Thornton Wilder’s ‘Skin of Our Teeth’ celebrates human indestructibility
Written in 1942, largely in response to U.S. involvement in WWII, Thornton Wilder’s THE SKIN OF OUR TEETH was meant partly to assuage our fears of worldwide destruction brought on by war. Its timely message made it an immediate smash hit on Broadway, winning the 1943 Pulitzer Prize, directed by Elia Kazan and starring Fredric March, Florence Eldridge, Tallulah Bankhead, and Montgomery Clift.
Now playing in the glorious outdoor wonderland of the Will Geer Theatricum Botanicum in Topanga Canyon, the play speaks to the indestructibility of the human race by providing a satirical testimonial to the dogged determination of human beings to hang in there against all odds no matter what life throws at us. But be aware, between its nebulous chronology, simultaneous activity in multiple places, and mix of narration, dialogue, and asides, audience members may be easily baffled by the play until the final act hits the boards and its message becomes much clearer.
Beginning in the home of the seemingly average American family of Mr. and Mrs. Antrobus (Mark Lewis and Melora Marshall), their son and daughter (William Holbrook and Gabrielle Beauvais) and their sexy maid, Sabina (Willow Geer, who consistently breaks the fourth wall to register her displeasure with her role as well as the play itself), we are taken on their journey through time as they learn to navigate the Ice Age, The Great Flood, the invention of the wheel, the alphabet, the Great War, and even a beauty pageant in their home town of Atlantic City. In a nutshell, their experiences represent the range of human potential for genius, love, envy, betrayal, destruction and, most importantly, survival. As they continue to live and rebuild in the face of adversity, they are proof, as Mr. Antrobus says, that “living is a struggle.” But honestly, what other choice do we have?
“This play is about us, today,” notes director Ellen Geer. “The Antrobuses are refugees of the Ice Age (climate change), of Noah’s Flood (record-breaking, weather-related calamities and fires), and of war (which never seems to cease). Wilder said of his play, ‘It is most potent in times of crisis.’ Theatricum is mounting it for the third time, so I guess we are at another time of crisis and plan to survive and land on our feet, just like the Antrobus family.” At least, we certainly hope so.
As always, the acting troupe is first-rate with each character presented authentically and with the utmost sincerity and never-ending energy. Along with the leads mentioned above, “The Skin of Our Teeth” cast features Jonathan Blandino as the announcer and Earnestine Phillips as the fortune teller, with ensemble members Dylan Booth, John Brahan, Matthew Domenico, Colin Guthrie, Margaret Kelly, Edison Lobos, Shane McDermott, Matthew Pardue, Dante Ryan, Gina Shansey, Sky Wahl, Isaac Wilkins and Woan Ni Wooi. Technical credits enhance every moment of the play, including costumes designed by Holly Hawk, lighting design by Zach Moore, sound design by Grant Escandón, and fabulous Puppet Time creature creations of a dinosaur and wooly mammoth seeking shelter from the developing Ice Age in Act 1.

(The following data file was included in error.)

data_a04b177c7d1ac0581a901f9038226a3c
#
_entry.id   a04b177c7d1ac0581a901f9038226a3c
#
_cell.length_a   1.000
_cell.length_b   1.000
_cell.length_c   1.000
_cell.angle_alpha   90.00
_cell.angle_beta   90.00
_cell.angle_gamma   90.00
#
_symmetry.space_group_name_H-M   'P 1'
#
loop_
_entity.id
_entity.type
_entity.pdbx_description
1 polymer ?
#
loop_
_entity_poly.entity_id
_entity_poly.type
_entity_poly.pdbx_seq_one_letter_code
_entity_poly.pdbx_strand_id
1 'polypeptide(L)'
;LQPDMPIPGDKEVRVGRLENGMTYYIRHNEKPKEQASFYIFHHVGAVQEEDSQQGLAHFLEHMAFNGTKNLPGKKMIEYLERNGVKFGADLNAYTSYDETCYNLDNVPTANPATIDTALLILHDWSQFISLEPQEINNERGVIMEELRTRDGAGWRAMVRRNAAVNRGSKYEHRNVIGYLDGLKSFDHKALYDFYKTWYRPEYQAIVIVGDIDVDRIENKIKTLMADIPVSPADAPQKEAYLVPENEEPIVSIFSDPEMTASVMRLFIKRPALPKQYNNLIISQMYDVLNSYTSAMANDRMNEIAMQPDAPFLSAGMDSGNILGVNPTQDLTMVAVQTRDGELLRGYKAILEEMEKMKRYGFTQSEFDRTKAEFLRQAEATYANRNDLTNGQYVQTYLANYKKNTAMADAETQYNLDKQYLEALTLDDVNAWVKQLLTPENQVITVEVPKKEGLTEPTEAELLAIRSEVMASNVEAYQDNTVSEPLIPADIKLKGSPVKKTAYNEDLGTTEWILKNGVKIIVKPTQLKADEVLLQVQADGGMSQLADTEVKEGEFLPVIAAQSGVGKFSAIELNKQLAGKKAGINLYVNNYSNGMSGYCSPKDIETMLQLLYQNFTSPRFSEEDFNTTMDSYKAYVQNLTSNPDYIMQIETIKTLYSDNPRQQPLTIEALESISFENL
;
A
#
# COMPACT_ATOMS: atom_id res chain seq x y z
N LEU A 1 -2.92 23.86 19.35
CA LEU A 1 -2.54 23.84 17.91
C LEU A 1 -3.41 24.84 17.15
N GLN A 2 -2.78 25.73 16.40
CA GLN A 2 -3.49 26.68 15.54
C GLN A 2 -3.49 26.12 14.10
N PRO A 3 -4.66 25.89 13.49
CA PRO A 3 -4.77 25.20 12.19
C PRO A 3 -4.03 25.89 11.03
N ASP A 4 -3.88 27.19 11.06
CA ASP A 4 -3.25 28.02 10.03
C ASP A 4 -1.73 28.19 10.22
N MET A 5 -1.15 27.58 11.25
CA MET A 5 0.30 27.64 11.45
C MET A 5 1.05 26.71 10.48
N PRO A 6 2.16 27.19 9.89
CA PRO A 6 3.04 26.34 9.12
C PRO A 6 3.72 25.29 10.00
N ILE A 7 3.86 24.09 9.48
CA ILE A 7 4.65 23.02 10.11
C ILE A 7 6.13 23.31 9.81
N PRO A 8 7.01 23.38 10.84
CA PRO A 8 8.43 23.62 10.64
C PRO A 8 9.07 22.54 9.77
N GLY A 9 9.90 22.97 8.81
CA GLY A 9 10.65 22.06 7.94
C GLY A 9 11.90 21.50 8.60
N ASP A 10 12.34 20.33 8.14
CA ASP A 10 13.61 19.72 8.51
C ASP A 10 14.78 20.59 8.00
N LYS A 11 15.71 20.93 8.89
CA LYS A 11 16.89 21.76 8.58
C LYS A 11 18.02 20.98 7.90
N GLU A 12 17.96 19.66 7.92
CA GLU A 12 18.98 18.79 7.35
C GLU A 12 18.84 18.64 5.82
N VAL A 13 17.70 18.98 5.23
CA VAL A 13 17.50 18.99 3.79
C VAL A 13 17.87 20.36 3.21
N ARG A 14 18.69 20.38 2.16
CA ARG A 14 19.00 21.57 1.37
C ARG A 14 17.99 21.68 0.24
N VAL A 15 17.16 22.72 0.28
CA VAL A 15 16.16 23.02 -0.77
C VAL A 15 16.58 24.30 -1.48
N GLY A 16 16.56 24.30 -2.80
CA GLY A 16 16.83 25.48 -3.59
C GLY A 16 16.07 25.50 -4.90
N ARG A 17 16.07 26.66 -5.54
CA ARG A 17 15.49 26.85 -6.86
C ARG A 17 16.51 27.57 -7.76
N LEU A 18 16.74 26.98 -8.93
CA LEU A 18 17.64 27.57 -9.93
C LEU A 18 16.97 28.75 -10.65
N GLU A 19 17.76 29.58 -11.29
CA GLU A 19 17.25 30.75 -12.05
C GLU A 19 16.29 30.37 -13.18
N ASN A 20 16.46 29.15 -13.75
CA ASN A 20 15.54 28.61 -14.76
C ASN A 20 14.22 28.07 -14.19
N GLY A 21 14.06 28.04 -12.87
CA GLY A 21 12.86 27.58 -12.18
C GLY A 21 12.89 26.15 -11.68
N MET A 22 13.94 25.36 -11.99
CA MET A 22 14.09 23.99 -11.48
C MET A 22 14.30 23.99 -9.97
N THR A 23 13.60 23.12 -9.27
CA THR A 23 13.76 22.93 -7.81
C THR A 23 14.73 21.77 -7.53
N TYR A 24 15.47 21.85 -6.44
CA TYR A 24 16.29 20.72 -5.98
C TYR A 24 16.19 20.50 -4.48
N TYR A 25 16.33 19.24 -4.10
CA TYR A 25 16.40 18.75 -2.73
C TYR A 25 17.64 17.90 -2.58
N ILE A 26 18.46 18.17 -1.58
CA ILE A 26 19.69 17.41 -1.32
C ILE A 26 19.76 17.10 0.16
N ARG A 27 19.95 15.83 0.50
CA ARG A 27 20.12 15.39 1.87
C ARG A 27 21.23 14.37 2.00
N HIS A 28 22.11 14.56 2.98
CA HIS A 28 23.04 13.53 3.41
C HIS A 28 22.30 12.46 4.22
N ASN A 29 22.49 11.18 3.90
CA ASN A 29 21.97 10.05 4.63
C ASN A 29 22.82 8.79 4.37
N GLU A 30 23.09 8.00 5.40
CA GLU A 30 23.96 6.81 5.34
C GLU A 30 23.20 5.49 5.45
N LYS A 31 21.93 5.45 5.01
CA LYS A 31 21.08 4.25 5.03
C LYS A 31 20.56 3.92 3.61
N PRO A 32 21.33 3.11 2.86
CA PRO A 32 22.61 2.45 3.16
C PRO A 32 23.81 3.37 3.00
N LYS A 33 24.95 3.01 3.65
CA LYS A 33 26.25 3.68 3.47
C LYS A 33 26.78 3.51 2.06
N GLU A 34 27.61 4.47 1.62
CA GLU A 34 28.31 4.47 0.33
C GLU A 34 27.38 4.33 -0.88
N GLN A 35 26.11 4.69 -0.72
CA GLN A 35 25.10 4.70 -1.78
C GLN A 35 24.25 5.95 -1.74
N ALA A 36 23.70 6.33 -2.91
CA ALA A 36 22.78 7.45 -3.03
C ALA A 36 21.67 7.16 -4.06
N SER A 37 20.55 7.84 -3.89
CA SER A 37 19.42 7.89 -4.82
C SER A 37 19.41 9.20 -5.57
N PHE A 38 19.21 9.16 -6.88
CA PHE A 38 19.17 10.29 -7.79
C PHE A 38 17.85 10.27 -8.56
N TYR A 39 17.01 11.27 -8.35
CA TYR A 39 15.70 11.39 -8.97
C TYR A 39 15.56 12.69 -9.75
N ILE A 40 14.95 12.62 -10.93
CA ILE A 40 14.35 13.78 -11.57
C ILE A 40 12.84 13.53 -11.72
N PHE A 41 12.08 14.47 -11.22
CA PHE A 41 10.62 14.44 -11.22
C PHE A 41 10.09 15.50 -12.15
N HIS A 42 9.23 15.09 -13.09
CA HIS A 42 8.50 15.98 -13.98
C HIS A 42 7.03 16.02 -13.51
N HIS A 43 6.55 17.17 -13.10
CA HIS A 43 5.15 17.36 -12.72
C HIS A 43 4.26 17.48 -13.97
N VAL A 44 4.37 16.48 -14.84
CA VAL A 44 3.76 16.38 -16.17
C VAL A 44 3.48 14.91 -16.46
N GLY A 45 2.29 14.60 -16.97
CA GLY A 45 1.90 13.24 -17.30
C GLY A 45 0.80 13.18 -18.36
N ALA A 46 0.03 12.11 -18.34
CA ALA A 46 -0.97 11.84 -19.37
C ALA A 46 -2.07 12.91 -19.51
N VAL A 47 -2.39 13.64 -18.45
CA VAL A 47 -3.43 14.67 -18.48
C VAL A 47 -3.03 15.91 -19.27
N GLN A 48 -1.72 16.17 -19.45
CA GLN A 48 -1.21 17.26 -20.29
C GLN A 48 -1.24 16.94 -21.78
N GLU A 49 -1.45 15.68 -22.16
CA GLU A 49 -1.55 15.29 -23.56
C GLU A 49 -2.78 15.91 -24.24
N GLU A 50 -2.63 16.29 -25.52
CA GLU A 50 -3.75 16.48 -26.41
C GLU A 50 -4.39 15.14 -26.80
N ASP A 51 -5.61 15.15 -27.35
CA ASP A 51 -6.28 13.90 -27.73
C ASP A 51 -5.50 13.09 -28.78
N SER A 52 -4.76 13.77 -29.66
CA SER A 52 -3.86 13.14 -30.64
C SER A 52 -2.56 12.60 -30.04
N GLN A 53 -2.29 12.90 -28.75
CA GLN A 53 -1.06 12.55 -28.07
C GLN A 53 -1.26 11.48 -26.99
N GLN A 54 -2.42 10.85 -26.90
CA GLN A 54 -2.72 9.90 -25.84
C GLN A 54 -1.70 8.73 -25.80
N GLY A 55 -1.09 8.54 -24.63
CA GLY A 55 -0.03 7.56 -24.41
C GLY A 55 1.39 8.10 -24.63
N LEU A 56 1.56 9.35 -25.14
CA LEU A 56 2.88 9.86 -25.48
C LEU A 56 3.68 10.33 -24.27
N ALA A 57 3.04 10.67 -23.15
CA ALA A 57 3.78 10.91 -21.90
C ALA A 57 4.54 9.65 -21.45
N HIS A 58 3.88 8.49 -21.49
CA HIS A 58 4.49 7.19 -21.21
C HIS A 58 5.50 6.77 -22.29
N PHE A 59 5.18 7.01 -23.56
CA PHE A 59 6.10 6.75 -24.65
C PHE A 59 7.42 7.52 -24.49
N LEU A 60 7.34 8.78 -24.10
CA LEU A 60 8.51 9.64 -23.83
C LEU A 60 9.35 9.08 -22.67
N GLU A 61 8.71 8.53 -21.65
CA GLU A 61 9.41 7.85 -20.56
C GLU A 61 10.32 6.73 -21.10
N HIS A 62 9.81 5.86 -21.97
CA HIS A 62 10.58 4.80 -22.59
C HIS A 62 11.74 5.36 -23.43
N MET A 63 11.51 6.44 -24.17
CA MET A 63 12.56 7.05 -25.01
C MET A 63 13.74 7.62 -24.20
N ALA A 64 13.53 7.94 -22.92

Unlike most theaters in the L.A. area that stage continuous runs of a single play, Theatricum uses a company of actors who perform several plays in repertory, making it possible to see all six plays in a single summer weekend. This year, “The Skin of Our Teeth” performs with Shakespeare’s Twelfth Night and A Midsummer’s Night Dream, Orson Welles’ Moby Dick-Rehearsed, adapted from the novel by Herman Melville; and Ellen Geer’s freely adapted version of Henrik Ibsen’s An Enemy of the People. All five productions continue through Sept. 29, with another Pulitzer Prize winner as a sixth production, The Gin Game by D.L. Coburn, set to open on the smaller stage in the theater’s intimate S. Mark Taper Pavilion on Aug. 17, starring long-time Theatricum company members and real-life husband-and-wife team Alan Blumenfeld and Katherine James in a co-production with the Sierra Madre Playhouse.
Tickets for all plays range from $10 to $42; children 4 and under are free. Will Geer’s Theatricum Botanicum is located at 1419 North Topanga Canyon Blvd. in Topanga, midway between Malibu and the San Fernando Valley. For a schedule of performances and to purchase tickets, call 310-455-3723 or visit www.theatricum.com. The amphitheater is terraced into the hillside, so audience members are advised to dress casually (warmly for evenings) and bring cushions for bench seating. Patrons are welcome to arrive early and picnic before a performance.